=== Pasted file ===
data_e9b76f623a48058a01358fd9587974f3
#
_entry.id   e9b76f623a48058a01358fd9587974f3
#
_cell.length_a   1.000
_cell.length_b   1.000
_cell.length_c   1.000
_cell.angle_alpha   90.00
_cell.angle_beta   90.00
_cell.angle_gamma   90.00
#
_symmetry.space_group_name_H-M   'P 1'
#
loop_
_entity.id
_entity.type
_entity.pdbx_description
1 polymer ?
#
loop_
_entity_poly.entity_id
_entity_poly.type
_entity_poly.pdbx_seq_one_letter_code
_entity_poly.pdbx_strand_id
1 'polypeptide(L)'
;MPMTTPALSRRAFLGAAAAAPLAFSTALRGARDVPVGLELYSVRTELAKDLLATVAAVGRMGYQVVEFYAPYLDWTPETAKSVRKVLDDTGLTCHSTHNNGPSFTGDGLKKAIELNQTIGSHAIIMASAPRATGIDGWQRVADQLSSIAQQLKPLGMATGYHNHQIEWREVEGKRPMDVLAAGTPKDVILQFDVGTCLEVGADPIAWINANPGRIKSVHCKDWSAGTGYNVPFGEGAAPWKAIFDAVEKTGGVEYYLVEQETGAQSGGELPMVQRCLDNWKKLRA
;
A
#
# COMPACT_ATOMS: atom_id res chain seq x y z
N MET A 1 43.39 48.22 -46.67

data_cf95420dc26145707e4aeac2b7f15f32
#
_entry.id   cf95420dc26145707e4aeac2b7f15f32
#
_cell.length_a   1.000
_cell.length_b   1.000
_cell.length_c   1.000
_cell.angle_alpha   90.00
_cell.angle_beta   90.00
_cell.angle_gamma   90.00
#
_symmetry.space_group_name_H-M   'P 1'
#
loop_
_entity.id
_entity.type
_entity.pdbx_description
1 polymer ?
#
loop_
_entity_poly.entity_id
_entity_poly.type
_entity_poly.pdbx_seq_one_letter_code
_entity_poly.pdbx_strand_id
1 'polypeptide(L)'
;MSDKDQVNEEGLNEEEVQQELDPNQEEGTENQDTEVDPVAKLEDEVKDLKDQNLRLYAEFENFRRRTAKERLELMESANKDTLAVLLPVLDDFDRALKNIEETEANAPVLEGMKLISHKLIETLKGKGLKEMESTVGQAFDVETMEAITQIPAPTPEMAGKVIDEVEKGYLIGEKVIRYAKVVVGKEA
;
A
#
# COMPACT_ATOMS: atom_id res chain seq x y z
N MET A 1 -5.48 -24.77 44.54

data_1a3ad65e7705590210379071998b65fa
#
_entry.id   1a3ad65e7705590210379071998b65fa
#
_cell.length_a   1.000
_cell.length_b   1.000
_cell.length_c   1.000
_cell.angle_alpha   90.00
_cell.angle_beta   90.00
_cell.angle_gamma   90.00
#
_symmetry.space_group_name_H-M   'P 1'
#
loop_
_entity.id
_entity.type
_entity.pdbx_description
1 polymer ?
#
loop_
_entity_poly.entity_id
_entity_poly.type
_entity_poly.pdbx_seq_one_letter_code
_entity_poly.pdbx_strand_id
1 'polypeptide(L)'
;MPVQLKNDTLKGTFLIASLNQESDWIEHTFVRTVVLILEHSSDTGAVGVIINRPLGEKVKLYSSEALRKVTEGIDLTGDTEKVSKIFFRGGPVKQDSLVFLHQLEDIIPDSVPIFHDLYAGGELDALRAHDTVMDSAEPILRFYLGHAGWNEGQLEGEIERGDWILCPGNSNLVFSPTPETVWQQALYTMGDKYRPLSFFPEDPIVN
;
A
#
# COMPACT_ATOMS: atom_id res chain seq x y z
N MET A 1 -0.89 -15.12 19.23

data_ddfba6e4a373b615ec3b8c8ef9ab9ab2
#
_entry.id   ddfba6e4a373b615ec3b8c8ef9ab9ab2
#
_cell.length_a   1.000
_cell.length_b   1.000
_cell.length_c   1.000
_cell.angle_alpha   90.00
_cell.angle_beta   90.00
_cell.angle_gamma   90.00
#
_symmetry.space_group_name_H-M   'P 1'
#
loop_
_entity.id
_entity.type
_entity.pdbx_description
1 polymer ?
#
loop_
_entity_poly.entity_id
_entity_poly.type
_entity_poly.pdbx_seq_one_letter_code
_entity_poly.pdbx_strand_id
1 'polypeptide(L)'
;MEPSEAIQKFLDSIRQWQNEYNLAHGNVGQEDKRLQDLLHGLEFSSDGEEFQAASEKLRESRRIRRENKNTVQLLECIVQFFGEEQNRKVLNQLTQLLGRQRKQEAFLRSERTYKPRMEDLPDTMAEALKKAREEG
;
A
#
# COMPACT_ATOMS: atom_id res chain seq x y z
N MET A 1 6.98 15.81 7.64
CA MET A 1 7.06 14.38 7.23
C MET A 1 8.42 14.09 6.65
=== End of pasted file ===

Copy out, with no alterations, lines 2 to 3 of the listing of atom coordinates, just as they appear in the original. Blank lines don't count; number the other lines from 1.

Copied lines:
#
_entry.id   e9b76f623a48058a01358fd9587974f3